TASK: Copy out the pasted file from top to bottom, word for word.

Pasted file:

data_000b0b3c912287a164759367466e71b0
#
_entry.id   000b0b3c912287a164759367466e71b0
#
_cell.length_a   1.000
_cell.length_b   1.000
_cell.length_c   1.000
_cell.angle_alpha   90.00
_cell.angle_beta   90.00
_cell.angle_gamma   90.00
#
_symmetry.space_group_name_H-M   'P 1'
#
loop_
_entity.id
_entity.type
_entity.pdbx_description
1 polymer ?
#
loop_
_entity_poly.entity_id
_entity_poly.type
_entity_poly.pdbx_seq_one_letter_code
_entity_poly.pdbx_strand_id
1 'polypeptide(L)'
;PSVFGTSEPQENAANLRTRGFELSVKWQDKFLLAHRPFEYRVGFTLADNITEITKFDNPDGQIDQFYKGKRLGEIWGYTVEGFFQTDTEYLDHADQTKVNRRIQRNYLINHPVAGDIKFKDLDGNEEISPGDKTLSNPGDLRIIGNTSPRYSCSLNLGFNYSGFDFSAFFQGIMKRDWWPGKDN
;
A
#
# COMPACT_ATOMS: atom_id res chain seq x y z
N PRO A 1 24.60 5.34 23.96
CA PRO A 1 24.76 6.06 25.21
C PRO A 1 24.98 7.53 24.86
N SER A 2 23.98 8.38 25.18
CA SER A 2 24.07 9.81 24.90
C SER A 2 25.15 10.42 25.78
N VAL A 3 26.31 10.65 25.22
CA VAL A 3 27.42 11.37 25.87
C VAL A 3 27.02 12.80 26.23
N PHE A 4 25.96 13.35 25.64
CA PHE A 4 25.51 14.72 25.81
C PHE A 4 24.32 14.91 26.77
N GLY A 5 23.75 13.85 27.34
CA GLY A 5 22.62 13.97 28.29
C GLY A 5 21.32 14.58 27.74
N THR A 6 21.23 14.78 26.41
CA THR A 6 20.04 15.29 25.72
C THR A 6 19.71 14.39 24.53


data_000b0b3c912287a164759367466e71b0
#
_entry.id   000b0b3c912287a164759367466e71b0
#
_cell.length_a   1.000
_cell.length_b   1.000
_cell.length_c   1.000
_cell.angle_alpha   90.00
_cell.angle_beta   90.00
_cell.angle_gamma   90.00
#
_symmetry.space_group_name_H-M   'P 1'
#
loop_
_entity.id
_entity.type
_entity.pdbx_description
1 polymer ?
#
loop_
_entity_poly.entity_id
_entity_poly.type
_entity_poly.pdbx_seq_one_letter_code
_entity_poly.pdbx_strand_id
1 'polypeptide(L)'
;PSVFGTSEPQENAANLRTRGFELSVKWQDKFLLAHRPFEYRVGFTLADNITEITKFDNPDGQIDQFYKGKRLGEIWGYTVEGFFQTDTEYLDHADQTKVNRRIQRNYLINHPVAGDIKFKDLDGNEEISPGDKTLSNPGDLRIIGNTSPRYSCSLNLGFNYSGFDFSAFFQGIMKRDWWPGKDN
;
A
#
# COMPACT_ATOMS: atom_id res chain seq x y z
N PRO A 1 24.60 5.34 23.96
CA PRO A 1 24.76 6.06 25.21
C PRO A 1 24.98 7.53 24.86
N SER A 2 23.98 8.38 25.18
CA SER A 2 24.07 9.81 24.90
C SER A 2 25.15 10.42 25.78
N VAL A 3 26.31 10.65 25.22
CA VAL A 3 27.42 11.37 25.87
C VAL A 3 27.02 12.80 26.23
N PHE A 4 25.96 13.35 25.64
CA PHE A 4 25.51 14.72 25.81
C PHE A 4 24.32 14.91 26.77
N GLY A 5 23.75 13.85 27.34
CA GLY A 5 22.62 13.97 28.29
C GLY A 5 21.32 14.58 27.74
N THR A 6 21.23 14.78 26.41
CA THR A 6 20.04 15.29 25.72
C THR A 6 19.71 14.39 24.53